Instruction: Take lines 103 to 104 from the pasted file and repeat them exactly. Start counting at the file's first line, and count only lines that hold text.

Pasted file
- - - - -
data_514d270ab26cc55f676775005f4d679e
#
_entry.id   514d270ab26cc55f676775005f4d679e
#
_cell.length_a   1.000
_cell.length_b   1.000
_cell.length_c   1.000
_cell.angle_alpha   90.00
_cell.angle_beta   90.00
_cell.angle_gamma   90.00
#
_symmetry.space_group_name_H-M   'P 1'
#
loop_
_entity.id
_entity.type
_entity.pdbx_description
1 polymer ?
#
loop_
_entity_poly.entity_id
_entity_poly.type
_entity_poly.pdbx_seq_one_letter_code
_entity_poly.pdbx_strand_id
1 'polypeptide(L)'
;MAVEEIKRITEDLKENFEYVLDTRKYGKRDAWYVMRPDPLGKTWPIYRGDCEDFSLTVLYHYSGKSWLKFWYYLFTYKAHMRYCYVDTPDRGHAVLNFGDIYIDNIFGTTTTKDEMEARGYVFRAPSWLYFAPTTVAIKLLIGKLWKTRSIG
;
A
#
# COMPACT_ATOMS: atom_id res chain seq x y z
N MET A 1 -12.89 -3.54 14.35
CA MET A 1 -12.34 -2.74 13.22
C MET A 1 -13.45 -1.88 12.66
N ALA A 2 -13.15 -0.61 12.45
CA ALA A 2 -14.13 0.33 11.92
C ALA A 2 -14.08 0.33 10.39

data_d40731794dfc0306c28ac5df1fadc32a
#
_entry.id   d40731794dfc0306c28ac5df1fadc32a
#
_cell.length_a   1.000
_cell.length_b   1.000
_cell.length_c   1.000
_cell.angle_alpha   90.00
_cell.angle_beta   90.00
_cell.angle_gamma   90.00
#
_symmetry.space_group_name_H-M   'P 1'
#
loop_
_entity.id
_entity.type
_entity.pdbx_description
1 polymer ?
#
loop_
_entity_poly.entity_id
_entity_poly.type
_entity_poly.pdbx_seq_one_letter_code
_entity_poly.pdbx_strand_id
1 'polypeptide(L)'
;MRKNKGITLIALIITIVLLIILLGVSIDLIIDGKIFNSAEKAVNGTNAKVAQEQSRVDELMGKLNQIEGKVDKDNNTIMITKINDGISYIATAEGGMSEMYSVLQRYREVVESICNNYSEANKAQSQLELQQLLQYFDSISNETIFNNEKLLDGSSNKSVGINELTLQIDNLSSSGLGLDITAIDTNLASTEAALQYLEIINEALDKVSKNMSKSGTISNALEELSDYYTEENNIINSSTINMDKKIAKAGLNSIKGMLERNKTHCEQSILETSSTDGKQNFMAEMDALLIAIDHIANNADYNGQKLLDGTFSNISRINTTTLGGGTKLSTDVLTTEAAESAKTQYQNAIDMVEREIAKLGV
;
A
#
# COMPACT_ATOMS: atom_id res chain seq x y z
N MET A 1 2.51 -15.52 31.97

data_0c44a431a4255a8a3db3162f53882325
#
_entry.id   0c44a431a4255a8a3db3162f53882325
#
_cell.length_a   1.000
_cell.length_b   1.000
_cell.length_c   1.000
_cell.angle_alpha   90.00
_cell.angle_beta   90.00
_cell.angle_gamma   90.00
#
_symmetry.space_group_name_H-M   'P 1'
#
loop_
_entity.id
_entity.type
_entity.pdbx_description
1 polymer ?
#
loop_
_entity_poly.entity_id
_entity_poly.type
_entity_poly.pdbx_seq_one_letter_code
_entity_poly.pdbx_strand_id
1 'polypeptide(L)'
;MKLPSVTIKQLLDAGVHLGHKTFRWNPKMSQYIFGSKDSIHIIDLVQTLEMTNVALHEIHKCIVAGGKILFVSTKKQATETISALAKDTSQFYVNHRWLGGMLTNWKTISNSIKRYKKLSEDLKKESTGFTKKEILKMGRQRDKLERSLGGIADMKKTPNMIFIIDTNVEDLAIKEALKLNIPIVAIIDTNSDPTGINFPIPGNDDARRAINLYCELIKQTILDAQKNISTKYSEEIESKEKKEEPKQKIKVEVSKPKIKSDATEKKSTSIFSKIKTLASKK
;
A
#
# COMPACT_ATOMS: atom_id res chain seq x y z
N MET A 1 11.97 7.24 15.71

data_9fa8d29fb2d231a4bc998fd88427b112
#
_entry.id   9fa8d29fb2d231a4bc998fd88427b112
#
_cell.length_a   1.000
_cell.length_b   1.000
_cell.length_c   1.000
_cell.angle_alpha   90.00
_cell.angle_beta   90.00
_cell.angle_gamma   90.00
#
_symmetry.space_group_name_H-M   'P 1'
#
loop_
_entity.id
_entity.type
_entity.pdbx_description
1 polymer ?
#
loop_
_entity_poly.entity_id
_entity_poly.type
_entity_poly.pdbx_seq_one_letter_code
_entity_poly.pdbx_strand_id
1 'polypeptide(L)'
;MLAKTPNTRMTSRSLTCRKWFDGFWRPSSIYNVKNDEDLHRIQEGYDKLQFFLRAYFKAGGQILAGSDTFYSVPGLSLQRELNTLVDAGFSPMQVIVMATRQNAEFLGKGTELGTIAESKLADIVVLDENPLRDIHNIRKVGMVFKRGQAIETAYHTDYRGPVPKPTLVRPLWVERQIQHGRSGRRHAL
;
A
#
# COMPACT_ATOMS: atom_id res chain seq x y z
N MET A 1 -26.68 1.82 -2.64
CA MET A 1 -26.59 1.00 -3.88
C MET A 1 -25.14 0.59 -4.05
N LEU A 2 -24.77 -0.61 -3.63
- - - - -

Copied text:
_cell.length_a   1.000
_cell.length_b   1.000